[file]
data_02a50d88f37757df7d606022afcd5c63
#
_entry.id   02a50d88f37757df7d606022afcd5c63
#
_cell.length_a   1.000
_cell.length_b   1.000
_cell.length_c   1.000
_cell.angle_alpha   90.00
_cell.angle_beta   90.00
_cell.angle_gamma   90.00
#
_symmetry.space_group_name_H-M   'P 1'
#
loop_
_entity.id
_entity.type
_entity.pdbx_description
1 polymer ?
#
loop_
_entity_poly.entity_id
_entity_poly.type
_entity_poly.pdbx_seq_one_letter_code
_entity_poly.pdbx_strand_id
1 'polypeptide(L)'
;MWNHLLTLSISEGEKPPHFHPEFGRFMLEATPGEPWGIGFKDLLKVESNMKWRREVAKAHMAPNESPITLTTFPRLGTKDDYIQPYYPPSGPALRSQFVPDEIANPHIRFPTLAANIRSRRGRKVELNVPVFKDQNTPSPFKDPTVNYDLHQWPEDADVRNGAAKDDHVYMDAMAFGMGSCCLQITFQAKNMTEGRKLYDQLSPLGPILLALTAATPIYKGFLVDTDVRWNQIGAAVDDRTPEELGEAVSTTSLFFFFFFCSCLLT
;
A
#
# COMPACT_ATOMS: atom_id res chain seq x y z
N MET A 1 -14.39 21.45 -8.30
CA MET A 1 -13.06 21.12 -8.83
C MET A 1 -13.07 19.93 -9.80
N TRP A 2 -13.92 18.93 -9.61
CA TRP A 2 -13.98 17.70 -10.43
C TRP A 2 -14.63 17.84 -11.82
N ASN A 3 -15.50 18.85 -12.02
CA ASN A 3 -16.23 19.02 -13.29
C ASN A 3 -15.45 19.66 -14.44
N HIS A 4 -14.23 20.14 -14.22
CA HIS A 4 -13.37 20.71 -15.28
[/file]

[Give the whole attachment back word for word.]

data_02a50d88f37757df7d606022afcd5c63
#
_entry.id   02a50d88f37757df7d606022afcd5c63
#
_cell.length_a   1.000
_cell.length_b   1.000
_cell.length_c   1.000
_cell.angle_alpha   90.00
_cell.angle_beta   90.00
_cell.angle_gamma   90.00
#
_symmetry.space_group_name_H-M   'P 1'
#
loop_
_entity.id
_entity.type
_entity.pdbx_description
1 polymer ?
#
loop_
_entity_poly.entity_id
_entity_poly.type
_entity_poly.pdbx_seq_one_letter_code
_entity_poly.pdbx_strand_id
1 'polypeptide(L)'
;MWNHLLTLSISEGEKPPHFHPEFGRFMLEATPGEPWGIGFKDLLKVESNMKWRREVAKAHMAPNESPITLTTFPRLGTKDDYIQPYYPPSGPALRSQFVPDEIANPHIRFPTLAANIRSRRGRKVELNVPVFKDQNTPSPFKDPTVNYDLHQWPEDADVRNGAAKDDHVYMDAMAFGMGSCCLQITFQAKNMTEGRKLYDQLSPLGPILLALTAATPIYKGFLVDTDVRWNQIGAAVDDRTPEELGEAVSTTSLFFFFFFCSCLLT
;
A
#
# COMPACT_ATOMS: atom_id res chain seq x y z
N MET A 1 -14.39 21.45 -8.30
CA MET A 1 -13.06 21.12 -8.83
C MET A 1 -13.07 19.93 -9.80
N TRP A 2 -13.92 18.93 -9.61
CA TRP A 2 -13.98 17.70 -10.43
C TRP A 2 -14.63 17.84 -11.82
N ASN A 3 -15.50 18.85 -12.02
CA ASN A 3 -16.23 19.02 -13.29
C ASN A 3 -15.45 19.66 -14.44
N HIS A 4 -14.23 20.14 -14.22
CA HIS A 4 -13.37 20.71 -15.28